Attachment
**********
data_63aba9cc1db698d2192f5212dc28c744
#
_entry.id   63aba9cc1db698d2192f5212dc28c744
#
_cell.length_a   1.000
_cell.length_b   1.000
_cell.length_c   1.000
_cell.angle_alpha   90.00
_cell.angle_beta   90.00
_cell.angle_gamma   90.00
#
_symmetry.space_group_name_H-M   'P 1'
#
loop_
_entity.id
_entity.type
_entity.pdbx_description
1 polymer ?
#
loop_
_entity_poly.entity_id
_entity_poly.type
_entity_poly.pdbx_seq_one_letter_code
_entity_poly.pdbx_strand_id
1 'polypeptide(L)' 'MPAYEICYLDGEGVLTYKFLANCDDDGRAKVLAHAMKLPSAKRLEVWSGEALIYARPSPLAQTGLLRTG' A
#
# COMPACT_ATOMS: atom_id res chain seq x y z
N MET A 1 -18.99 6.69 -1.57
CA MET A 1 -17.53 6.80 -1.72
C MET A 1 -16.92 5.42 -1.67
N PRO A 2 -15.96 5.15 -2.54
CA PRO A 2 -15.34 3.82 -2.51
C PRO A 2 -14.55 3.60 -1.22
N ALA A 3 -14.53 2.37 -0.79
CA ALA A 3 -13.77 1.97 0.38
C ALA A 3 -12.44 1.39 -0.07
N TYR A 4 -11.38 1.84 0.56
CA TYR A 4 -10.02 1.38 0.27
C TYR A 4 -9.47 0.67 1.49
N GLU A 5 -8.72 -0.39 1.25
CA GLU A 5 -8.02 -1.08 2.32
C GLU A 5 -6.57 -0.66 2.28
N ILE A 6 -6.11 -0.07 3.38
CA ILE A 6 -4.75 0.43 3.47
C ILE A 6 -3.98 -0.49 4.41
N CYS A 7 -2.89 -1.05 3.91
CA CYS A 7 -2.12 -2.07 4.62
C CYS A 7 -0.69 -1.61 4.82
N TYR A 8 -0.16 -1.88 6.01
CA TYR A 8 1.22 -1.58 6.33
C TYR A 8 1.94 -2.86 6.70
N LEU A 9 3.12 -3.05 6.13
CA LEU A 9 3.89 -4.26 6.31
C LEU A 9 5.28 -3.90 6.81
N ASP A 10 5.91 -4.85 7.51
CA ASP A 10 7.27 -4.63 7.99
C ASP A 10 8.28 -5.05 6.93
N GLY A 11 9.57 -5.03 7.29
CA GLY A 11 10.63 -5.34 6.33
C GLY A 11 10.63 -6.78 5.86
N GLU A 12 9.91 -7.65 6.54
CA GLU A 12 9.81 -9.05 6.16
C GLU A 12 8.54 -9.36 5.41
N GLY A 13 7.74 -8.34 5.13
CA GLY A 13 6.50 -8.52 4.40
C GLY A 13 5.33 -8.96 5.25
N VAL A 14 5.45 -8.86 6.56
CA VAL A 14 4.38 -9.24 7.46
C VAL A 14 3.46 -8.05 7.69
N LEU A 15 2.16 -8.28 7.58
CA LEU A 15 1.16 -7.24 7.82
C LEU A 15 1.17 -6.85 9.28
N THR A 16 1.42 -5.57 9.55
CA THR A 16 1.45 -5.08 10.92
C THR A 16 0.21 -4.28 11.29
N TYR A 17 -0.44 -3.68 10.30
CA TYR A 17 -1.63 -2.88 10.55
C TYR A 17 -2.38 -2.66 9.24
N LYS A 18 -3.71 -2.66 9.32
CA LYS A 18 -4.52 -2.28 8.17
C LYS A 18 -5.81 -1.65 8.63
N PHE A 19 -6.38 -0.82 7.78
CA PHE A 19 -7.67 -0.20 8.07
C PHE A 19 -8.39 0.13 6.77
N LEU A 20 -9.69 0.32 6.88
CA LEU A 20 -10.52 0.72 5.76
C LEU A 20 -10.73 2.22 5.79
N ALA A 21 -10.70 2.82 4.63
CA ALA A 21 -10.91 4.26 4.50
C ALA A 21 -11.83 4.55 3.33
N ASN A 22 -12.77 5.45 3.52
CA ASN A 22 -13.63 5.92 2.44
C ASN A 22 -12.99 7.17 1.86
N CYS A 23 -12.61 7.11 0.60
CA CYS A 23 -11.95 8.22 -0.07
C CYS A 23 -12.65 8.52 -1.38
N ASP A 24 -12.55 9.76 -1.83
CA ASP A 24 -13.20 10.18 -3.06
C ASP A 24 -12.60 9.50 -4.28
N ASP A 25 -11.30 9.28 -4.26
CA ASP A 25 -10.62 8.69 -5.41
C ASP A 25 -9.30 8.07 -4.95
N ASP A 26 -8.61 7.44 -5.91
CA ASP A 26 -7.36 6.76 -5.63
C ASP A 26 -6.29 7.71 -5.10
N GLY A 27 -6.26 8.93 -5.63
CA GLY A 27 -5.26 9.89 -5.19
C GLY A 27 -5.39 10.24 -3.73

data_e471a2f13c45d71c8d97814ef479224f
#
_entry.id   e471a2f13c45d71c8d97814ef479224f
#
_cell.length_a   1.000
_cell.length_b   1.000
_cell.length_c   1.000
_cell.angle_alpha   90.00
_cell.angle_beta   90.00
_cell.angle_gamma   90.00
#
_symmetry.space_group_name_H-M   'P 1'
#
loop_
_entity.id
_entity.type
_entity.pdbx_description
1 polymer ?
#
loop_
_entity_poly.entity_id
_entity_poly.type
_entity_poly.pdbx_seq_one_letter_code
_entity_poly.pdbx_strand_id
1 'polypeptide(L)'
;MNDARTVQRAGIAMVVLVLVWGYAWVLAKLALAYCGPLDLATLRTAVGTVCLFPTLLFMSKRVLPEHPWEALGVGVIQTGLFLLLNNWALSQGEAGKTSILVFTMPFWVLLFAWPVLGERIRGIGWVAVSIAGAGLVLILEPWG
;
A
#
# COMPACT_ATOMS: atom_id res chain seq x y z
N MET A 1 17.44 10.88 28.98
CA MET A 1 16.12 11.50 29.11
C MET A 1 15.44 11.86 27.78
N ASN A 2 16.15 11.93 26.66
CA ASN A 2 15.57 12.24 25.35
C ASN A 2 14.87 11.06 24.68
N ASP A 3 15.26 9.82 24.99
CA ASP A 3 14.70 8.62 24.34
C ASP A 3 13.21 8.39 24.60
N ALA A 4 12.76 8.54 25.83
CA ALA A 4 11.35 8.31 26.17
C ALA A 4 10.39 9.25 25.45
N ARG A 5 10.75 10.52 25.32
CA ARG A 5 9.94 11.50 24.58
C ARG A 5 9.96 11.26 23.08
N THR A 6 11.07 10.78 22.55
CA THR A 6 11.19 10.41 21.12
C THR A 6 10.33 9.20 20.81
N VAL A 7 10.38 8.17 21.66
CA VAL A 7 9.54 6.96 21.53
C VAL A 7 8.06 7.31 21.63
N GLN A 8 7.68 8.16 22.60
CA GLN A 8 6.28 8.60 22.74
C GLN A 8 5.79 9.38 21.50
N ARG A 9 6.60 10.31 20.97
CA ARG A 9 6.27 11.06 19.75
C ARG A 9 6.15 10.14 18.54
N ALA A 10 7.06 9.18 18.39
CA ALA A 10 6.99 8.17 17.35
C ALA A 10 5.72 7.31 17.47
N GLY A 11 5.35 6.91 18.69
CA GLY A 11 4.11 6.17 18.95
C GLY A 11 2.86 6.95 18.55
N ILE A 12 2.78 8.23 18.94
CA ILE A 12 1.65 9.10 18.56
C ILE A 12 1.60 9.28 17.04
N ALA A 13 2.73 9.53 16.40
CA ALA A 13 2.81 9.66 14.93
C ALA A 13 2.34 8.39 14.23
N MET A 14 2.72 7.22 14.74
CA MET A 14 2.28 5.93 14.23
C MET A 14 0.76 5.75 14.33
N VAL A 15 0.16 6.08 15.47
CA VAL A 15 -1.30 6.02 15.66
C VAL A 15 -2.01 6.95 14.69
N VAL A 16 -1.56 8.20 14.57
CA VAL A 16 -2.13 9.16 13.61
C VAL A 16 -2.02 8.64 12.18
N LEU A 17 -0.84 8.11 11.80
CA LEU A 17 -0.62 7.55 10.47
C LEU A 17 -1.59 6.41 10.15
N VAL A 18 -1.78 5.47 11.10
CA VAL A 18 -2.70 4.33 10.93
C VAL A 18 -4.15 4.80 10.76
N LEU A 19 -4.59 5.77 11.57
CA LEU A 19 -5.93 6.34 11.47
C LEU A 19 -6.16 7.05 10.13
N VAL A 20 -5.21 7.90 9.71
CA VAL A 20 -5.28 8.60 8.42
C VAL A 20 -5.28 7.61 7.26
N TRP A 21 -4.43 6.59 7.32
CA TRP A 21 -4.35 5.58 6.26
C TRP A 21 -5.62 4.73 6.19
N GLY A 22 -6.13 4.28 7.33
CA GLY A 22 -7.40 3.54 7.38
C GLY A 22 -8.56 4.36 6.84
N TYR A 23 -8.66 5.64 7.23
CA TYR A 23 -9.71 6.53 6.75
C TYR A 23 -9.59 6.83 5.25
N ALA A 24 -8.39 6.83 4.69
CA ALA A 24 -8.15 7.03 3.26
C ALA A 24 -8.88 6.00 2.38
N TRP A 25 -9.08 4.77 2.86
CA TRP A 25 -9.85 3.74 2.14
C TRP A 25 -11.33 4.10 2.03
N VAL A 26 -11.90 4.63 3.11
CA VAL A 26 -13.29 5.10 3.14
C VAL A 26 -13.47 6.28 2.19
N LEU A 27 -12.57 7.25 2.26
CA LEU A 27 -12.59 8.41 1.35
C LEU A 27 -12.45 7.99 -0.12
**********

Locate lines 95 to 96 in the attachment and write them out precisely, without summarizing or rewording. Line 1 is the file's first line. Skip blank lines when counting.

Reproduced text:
CA CYS A 23 -11.95 8.22 -0.07
C CYS A 23 -12.65 8.52 -1.38